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Namibia, Tanzania, Uganda

P. signaticornis

Guatemala, Panama

P. famulus

China

Paederus spp.

Malaysia, Ceylon

Modified from Frank and Kanamitsu (1987).

Modified from Frank and Kanamitsu (1987).

Isles east across Central Asia to Japan and southeast to Australia), P. sabaeus (Africa), P. cruenticollis and P. aus-tralis (Australasia), P. signaticornis (Central America), and P. columbinus and P. brasiliensis (South America). Species in South American countries are known by various names, such as bicho de fuego, pito, poto, podo, and trepa-moleque.

Unlike blister beetles, rove beetles do not exhibit reflex bleeding as a defensive reaction. Pederin contacts human skin only when a beetle is brushed vigorously over the skin or crushed. Because of their general appearance or misunderstandings about their etiology, the resulting skin lesions have been called dermatitis linearis, spider-lick (India and Sri Lanka), and whiplash dermatitis. The dermatitis may develop on any part of the body; however, exposed areas such as the head, arms, hands, and legs are most often affected. Mirror-image lesions may form where one pederin-contaminated skin surface touches another.

Unlike meloid-induced dermatitis, which develops within 18—24 hr after contact, the paederine-induced reaction of itching and burning usually occurs 24—72 hr after contact with the beetle's body fluid. The affected skin appears reddened and vesicles form about 24 hr after the initial response. The vesicles may coalesce into blisters and become purulent, producing a reaction that is often more severe than that seen following exposure to meloids. The itching may last for a week, after which the blisters crust over, dry, and peel off, leaving red marks that may persist for months. Rubbing the eyes with beetle fluid or contaminated hands, or beetles flying or crawling into eyes, can cause pain, marked swelling of the eyelids and conjunctivae, excessive lacrimation, clouding of the cornea, and inflammation of the iris (iritis). Such ocular lesions seen in East Africa have been called Nairobi eye. Although eye involvement often is very irritating, permanent damage is not common.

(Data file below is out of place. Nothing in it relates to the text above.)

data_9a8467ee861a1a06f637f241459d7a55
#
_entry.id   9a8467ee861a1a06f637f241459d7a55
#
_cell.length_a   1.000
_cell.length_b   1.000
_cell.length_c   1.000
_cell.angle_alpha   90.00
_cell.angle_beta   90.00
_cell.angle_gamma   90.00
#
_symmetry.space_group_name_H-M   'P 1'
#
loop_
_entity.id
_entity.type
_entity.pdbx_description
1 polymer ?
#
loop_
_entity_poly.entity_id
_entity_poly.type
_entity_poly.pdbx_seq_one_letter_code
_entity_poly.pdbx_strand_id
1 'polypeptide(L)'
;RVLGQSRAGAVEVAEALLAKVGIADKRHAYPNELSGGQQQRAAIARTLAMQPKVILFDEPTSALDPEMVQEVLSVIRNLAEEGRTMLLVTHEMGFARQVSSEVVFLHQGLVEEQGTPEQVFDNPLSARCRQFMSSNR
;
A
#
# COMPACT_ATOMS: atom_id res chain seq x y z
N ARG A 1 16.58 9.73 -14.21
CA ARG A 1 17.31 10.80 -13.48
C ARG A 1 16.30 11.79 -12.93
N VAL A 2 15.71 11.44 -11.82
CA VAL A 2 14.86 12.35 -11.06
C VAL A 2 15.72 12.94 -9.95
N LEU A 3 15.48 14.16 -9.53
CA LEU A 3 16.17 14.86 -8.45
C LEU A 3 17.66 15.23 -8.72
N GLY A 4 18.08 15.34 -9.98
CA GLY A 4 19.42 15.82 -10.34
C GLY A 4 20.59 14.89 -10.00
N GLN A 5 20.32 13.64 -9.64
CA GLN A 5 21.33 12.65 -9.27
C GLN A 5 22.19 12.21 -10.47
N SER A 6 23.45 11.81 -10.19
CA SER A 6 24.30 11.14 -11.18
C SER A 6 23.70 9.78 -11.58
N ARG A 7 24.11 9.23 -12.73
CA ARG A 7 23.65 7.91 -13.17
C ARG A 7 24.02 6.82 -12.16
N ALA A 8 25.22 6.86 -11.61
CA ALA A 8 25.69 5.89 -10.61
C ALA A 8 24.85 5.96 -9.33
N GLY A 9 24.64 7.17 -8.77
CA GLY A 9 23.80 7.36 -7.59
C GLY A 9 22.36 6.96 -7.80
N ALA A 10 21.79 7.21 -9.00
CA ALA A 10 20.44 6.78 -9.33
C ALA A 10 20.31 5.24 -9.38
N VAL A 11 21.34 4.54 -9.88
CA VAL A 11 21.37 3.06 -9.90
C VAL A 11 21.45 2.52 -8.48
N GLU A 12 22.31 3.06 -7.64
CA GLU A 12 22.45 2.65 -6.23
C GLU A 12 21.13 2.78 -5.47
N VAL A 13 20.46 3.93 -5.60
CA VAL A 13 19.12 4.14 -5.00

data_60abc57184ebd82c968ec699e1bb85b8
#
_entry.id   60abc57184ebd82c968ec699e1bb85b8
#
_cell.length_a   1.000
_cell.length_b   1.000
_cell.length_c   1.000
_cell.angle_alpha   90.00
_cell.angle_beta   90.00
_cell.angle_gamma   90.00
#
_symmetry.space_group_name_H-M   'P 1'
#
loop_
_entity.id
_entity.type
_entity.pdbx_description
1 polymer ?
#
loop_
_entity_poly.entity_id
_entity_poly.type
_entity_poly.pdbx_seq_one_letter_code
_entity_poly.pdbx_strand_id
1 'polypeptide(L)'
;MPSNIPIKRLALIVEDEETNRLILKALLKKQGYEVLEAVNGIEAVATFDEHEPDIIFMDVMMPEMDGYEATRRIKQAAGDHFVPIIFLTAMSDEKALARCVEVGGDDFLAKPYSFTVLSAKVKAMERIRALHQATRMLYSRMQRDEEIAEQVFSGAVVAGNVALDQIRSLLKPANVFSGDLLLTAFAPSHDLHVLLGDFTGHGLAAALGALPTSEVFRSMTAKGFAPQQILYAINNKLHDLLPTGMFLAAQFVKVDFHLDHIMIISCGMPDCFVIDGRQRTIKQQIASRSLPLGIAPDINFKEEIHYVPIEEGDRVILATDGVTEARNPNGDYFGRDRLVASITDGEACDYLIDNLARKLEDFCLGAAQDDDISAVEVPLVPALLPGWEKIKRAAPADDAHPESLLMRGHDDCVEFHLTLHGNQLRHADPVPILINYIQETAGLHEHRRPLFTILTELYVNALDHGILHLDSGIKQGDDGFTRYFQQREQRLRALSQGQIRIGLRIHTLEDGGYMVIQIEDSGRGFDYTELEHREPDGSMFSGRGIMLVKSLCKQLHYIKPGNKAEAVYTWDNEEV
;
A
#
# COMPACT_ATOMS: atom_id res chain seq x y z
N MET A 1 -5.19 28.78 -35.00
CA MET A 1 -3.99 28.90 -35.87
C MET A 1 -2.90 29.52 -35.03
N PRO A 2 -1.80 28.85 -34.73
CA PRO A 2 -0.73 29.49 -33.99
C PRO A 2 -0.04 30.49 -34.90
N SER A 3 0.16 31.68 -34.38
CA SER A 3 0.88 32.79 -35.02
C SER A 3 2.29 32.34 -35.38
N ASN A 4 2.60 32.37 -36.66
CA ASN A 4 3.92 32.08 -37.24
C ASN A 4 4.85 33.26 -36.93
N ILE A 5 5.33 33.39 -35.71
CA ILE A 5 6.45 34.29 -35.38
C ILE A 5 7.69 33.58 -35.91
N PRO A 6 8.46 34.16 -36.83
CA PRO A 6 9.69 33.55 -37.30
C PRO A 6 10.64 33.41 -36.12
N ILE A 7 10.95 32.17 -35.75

Rove beetles live in vegetable debris and under stones and other materials, such as leaf litter. They are preda-ceous on insects and other arthropods, or they may eat plant debris. Paederine staphylinids are most abundant in areas of moist soil, such as irrigated fields and other crop lands, where the adult beetles feed on various herbivorous insects. Consequently, agricultural workers and others working in fields and grassy areas are often affected. Because the beetles are attracted to lights, workers on brightly lit oil rigs and people occupying lighted dwellings in tropical areas are also commonly affected.

Darkling beetles (Fig. 6.6) produce defensive secretions containing quinones. Adults of Blaps species found in

Tenebrionidae (Darkling Beetles)

FIGURE 6.6 Darkling beetles (Tcnebrionidae). (A) Confused flour beede (Tribolium eonfusum); (B) Red flour beetle (T. castaneum). Defensive secretions containing quinones can cause skin irritation. (From Gorham, 1991.)

the Middle East and Europe secrete these chemicals that cause burning, blistering, and darkening of the skin. Adult beetles of some cosmopolitan Tribolium species, including Tribolium eonfusum and T. castaneum, have been associated with severe itching. North American desert species in the genus Eleodes, when threatened, take a characteristic headstand pose and exude various quinones that repel small predators and cause mild irritation to humans who handle these beetles. Darkling beetles are found in diverse habitats, including under logs and stones, in rotting wood and other vegetation, in fungi, in termite and ant nests, and among debris in and outside of homes. Most species live in dry, often desert, environments, while pest species are found in stored products, such as grain and cereals. Most tenebrionids are scavengers on decaying or dry plant material, but a few feed on living plants.

Emergency Preparedness

Emergency Preparedness

Remember to prepare for everyone in the home. When you are putting together a plan to prepare in the case of an emergency, it is very important to remember to plan for not only yourself and your children, but also for your family pets and any guests who could potentially be with you at the time of the emergency.

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